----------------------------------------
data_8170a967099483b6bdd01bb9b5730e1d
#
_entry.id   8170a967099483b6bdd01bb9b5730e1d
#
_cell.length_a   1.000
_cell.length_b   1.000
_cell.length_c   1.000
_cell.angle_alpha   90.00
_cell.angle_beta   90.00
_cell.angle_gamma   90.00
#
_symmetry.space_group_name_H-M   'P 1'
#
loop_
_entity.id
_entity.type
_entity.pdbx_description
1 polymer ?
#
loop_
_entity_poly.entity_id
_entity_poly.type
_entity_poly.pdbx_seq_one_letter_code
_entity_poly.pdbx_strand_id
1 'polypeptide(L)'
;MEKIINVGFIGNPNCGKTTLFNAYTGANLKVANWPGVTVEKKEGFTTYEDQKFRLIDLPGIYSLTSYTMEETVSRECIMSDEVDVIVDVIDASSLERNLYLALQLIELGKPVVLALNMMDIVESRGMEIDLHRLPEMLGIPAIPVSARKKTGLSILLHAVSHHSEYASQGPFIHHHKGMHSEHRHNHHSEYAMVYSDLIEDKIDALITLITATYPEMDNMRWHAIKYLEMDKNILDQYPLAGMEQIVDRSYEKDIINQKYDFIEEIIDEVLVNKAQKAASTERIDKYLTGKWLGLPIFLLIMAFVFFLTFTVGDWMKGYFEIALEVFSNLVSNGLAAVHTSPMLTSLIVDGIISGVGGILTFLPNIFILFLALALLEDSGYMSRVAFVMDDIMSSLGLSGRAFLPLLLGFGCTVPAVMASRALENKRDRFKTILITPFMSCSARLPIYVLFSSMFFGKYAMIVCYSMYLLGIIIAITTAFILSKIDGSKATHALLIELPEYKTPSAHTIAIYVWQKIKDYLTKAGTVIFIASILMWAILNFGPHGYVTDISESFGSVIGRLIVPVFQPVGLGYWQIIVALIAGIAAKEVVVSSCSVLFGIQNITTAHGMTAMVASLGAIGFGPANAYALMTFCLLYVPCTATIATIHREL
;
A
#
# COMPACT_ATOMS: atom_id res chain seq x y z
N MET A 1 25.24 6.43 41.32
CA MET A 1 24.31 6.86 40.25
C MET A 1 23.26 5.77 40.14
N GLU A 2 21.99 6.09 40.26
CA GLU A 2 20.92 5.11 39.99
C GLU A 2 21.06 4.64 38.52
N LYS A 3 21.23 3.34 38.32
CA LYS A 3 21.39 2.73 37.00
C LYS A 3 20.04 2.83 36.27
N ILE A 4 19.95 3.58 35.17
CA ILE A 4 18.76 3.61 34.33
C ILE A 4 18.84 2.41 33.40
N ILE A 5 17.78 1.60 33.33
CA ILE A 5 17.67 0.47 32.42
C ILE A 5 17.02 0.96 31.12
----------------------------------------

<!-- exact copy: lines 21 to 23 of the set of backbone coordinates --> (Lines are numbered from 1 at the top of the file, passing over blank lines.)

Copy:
_entity_poly.entity_id
_entity_poly.type
_entity_poly.pdbx_seq_one_letter_code